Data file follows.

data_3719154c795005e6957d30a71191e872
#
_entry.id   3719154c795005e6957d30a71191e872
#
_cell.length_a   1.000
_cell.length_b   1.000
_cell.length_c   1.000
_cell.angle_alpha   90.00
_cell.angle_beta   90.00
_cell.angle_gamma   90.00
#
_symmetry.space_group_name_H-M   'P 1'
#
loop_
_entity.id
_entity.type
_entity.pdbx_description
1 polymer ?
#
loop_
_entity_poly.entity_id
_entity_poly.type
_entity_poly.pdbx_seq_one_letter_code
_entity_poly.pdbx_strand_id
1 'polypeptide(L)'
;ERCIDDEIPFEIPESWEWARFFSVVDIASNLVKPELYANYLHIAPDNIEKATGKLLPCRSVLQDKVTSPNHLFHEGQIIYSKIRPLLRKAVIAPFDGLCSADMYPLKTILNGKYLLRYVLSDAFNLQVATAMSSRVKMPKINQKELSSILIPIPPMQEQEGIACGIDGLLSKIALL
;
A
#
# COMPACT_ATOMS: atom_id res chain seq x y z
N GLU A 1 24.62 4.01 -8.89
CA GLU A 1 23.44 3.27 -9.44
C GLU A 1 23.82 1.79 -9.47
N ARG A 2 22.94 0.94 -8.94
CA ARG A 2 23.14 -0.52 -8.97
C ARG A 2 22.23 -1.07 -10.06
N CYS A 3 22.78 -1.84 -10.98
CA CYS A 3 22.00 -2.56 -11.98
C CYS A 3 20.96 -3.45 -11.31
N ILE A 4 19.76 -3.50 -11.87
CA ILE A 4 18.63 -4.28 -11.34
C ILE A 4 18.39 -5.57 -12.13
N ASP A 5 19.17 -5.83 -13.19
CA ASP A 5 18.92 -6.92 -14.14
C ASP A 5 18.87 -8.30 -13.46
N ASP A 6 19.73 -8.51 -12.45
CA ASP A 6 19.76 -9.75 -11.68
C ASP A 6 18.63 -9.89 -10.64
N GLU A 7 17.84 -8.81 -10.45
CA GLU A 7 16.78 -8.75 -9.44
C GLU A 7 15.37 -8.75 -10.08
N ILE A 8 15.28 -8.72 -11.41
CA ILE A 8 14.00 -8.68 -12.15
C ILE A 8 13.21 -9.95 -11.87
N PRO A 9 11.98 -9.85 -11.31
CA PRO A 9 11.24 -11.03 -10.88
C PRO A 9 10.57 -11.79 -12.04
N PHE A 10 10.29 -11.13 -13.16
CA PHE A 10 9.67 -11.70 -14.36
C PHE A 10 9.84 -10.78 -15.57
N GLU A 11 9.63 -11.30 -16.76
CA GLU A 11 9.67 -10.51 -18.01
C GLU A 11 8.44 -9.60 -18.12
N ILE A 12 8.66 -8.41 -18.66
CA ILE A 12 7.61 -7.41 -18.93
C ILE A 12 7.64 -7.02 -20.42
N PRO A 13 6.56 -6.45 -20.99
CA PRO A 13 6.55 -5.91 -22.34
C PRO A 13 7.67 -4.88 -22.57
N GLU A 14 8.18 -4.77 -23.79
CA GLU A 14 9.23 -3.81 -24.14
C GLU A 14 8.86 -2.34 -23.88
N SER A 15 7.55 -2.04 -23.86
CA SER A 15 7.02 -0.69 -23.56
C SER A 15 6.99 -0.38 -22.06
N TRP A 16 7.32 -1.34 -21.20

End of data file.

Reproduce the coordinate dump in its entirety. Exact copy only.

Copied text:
data_3719154c795005e6957d30a71191e872
#
_entry.id   3719154c795005e6957d30a71191e872
#
_cell.length_a   1.000
_cell.length_b   1.000
_cell.length_c   1.000
_cell.angle_alpha   90.00
_cell.angle_beta   90.00
_cell.angle_gamma   90.00
#
_symmetry.space_group_name_H-M   'P 1'
#
loop_
_entity.id
_entity.type
_entity.pdbx_description
1 polymer ?
#
loop_
_entity_poly.entity_id
_entity_poly.type
_entity_poly.pdbx_seq_one_letter_code
_entity_poly.pdbx_strand_id
1 'polypeptide(L)'
;ERCIDDEIPFEIPESWEWARFFSVVDIASNLVKPELYANYLHIAPDNIEKATGKLLPCRSVLQDKVTSPNHLFHEGQIIYSKIRPLLRKAVIAPFDGLCSADMYPLKTILNGKYLLRYVLSDAFNLQVATAMSSRVKMPKINQKELSSILIPIPPMQEQEGIACGIDGLLSKIALL
;
A
#
# COMPACT_ATOMS: atom_id res chain seq x y z
N GLU A 1 24.62 4.01 -8.89
CA GLU A 1 23.44 3.27 -9.44
C GLU A 1 23.82 1.79 -9.47
N ARG A 2 22.94 0.94 -8.94
CA ARG A 2 23.14 -0.52 -8.97
C ARG A 2 22.23 -1.07 -10.06
N CYS A 3 22.78 -1.84 -10.98
CA CYS A 3 22.00 -2.56 -11.98
C CYS A 3 20.96 -3.45 -11.31
N ILE A 4 19.76 -3.50 -11.87
CA ILE A 4 18.63 -4.28 -11.34
C ILE A 4 18.39 -5.57 -12.13
N ASP A 5 19.17 -5.83 -13.19
CA ASP A 5 18.92 -6.92 -14.14
C ASP A 5 18.87 -8.30 -13.46
N ASP A 6 19.73 -8.51 -12.45
CA ASP A 6 19.76 -9.75 -11.68
C ASP A 6 18.63 -9.89 -10.64
N GLU A 7 17.84 -8.81 -10.45
CA GLU A 7 16.78 -8.75 -9.44
C GLU A 7 15.37 -8.75 -10.08
N ILE A 8 15.28 -8.72 -11.41
CA ILE A 8 14.00 -8.68 -12.15
C ILE A 8 13.21 -9.95 -11.87
N PRO A 9 11.98 -9.85 -11.31
CA PRO A 9 11.24 -11.03 -10.88
C PRO A 9 10.57 -11.79 -12.04
N PHE A 10 10.29 -11.13 -13.16
CA PHE A 10 9.67 -11.70 -14.36
C PHE A 10 9.84 -10.78 -15.57
N GLU A 11 9.63 -11.30 -16.76
CA GLU A 11 9.67 -10.51 -18.01
C GLU A 11 8.44 -9.60 -18.12
N ILE A 12 8.66 -8.41 -18.66
CA ILE A 12 7.61 -7.41 -18.93
C ILE A 12 7.64 -7.02 -20.42
N PRO A 13 6.56 -6.45 -20.99
CA PRO A 13 6.55 -5.91 -22.34
C PRO A 13 7.67 -4.88 -22.57
N GLU A 14 8.18 -4.77 -23.79
CA GLU A 14 9.23 -3.81 -24.14
C GLU A 14 8.86 -2.34 -23.88
N SER A 15 7.55 -2.04 -23.86
CA SER A 15 7.02 -0.69 -23.56
C SER A 15 6.99 -0.38 -22.06
N TRP A 16 7.32 -1.34 -21.20